This story was corrected at 10:30 a.m. June 28. An explanation follows the story.
The first stage in a controversial increase in Maryland’s fuel tax took effect Monday, part of a plan to raise hundreds of millions of new dollars each year for transportation projects
The tax rate on gasoline increased from 23.5 cents per gallon to 27 cents per gallon, according to the office of Comptroller Peter V.R. Franchot. The tax rate for diesel and biodiesel fuel increased from 24.25 cents per gallon to 27.75 cents per gallon, according to Franchot’s office.
The additional 3.5 cents per gallon marks the first increase in the tax since 1992, and is the result of a new law tying the tax rate to the Consumer Price Index, so it keeps pace with inflation, as well as a sales and use tax-equivalent rate of 1 percent.
The indexing accounts for 0.4 cent of the increase, while the sales and use component accounts for 3.1 cents, said Charles Brown, a spokesman for the Maryland Department of Transportation.
The tax increase, adopted by the General Assembly earlier this year, led Gov. Martin O’Malley (D) to approve $1.2 billion in funding for several road and transit projects. The package includes $125 million for an interchange at Interstate 270 and Watkins Mill Road, $280 million for the proposed Purple Line light-rail system and $100 million for the proposed Corridor Cities Transitway bus rapid transit system.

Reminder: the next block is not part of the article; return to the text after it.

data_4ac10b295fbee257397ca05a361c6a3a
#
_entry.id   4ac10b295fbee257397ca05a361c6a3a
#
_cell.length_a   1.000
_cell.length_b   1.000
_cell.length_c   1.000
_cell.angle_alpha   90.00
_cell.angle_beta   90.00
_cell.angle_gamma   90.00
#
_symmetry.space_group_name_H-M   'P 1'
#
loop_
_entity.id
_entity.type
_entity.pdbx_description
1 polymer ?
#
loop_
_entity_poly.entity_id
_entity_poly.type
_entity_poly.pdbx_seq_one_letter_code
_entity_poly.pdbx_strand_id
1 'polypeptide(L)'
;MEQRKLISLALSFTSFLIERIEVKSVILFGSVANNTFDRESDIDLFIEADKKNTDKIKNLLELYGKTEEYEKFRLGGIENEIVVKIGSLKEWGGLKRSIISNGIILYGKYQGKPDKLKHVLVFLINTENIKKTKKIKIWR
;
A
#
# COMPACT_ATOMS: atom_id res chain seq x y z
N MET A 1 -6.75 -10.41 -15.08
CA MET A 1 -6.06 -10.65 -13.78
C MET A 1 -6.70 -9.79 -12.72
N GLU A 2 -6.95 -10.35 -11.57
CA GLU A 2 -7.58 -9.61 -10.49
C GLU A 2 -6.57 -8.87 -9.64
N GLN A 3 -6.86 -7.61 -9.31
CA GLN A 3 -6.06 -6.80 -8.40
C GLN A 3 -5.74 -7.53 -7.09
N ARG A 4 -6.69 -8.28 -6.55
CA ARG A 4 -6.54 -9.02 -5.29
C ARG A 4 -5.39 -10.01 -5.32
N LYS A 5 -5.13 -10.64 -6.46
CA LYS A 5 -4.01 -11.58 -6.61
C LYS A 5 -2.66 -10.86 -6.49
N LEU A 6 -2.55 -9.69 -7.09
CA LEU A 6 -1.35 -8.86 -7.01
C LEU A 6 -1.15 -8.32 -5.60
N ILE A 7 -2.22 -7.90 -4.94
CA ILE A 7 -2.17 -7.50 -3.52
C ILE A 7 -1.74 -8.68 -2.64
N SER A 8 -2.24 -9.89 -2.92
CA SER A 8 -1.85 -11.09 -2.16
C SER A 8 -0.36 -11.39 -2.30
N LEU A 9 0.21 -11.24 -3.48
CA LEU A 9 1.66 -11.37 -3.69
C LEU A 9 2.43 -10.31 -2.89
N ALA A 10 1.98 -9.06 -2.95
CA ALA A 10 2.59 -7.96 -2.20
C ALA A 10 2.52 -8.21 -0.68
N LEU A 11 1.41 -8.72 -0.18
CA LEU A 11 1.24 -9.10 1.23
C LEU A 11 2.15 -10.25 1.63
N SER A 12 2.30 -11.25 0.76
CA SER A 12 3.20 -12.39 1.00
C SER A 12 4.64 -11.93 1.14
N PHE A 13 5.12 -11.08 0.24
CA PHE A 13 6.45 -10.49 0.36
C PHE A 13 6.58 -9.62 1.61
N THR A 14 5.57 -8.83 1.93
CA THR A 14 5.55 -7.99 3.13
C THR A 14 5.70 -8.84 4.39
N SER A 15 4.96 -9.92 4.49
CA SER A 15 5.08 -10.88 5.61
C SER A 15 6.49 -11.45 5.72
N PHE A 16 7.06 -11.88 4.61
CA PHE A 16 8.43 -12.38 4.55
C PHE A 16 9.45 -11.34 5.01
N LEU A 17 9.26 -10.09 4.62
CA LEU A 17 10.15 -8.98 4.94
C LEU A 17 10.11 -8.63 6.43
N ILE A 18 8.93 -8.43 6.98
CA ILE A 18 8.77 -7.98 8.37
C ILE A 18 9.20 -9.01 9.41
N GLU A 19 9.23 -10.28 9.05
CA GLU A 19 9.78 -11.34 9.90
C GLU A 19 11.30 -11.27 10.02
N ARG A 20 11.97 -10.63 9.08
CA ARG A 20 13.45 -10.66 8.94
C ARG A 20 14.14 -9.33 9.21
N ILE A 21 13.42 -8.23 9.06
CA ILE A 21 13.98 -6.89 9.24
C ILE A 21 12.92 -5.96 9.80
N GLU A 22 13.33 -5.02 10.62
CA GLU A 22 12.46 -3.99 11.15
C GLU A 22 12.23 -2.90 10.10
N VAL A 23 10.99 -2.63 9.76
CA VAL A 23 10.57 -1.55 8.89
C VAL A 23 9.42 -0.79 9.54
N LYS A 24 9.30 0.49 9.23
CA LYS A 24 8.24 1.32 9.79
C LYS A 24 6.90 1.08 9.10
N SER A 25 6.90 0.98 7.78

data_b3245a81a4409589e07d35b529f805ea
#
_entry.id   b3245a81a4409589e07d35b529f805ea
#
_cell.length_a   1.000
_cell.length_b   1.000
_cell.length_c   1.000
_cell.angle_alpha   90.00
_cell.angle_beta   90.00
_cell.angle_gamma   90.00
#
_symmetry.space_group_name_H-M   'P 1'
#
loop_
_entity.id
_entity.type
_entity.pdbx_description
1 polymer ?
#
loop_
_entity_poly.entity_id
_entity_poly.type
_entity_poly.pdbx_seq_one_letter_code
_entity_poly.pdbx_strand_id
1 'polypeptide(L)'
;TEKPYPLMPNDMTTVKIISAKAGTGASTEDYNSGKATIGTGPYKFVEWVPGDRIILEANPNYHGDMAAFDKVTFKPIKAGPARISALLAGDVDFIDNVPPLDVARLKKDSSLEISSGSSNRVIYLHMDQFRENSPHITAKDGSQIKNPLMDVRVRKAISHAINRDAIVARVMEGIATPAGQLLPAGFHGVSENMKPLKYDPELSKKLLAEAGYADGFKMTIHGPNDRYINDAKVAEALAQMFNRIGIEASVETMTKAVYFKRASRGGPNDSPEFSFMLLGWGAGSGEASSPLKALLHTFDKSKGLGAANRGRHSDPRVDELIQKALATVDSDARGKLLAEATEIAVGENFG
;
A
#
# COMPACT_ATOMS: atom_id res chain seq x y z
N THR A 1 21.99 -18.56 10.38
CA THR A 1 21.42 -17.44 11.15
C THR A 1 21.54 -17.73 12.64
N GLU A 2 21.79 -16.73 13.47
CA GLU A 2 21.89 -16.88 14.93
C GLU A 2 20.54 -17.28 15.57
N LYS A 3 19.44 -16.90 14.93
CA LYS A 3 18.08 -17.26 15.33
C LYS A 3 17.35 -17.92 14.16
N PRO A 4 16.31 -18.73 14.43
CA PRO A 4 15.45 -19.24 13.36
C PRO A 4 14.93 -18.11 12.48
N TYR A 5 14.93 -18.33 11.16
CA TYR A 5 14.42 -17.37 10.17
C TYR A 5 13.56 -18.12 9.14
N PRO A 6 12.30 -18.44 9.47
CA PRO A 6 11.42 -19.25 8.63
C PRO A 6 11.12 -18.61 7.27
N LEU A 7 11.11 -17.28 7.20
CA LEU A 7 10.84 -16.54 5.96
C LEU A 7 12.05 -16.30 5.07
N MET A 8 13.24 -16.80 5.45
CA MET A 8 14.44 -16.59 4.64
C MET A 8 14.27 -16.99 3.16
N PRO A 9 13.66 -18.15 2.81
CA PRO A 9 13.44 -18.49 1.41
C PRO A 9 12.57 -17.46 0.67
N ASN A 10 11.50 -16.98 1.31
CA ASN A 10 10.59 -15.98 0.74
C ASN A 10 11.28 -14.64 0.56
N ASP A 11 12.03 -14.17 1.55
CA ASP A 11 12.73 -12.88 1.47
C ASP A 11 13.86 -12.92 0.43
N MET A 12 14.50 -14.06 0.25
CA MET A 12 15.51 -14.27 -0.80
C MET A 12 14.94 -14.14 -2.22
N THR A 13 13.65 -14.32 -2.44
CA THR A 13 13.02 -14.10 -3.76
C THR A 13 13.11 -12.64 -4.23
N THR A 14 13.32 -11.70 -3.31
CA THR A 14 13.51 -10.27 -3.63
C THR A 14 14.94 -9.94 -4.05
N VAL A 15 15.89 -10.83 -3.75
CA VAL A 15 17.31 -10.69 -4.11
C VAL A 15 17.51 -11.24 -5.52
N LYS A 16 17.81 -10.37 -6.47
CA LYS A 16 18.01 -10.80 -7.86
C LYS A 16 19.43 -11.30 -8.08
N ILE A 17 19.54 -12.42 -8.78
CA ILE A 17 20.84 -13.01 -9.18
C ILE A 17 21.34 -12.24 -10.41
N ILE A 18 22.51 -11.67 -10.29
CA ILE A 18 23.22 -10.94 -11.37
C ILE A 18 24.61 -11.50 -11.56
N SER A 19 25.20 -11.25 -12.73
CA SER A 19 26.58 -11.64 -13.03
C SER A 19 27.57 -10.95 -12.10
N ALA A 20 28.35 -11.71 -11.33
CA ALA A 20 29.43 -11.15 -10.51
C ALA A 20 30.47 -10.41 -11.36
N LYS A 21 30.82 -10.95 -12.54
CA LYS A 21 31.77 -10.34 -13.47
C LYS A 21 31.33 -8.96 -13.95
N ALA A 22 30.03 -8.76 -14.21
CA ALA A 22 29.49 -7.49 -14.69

Additional projects will be announced later this year, leading up to the release of MDOTs new six-year capital budget for transportation projects in September, Brown said.
Opponents of the increase, such as Del. Kathy Afzali (R-Dist. 4A) of Middletown, argue that most of the new revenue will go to transit projects that rural Marylanders won’t be using. Afzali and other western Maryland lawmakers held a press conference Monday afternoon in Frederick to denounce the measure.
“We fought against this with everything we had,” Afzali said. “The whole thing stinks.”
Gas prices when the bill was introduced averaged about $3.69 per gallon, but had dropped to an average of $3.49 per gallon the week before the increase kicked in, underscoring that market forces caused more volatility in gas prices than the tax increase, Brown wrote in an email.
Increases in the fuel tax due to inflation are limited to 8 percent per year, and the sales tax on fuel will increase to 5 percent, phased in over three years. If the federal Marketplace Fairness Act is adopted, the sales tax on fuel would be capped at 3 percent.
The O’Malley administration expects the new law to support 57,200 jobs over the next six years.
An earlier version of this story incorrectly said that when the new law was passed, gas prices averaged about $3.69 per gallon. Actually, this was the average price when the legislation was introduced in March.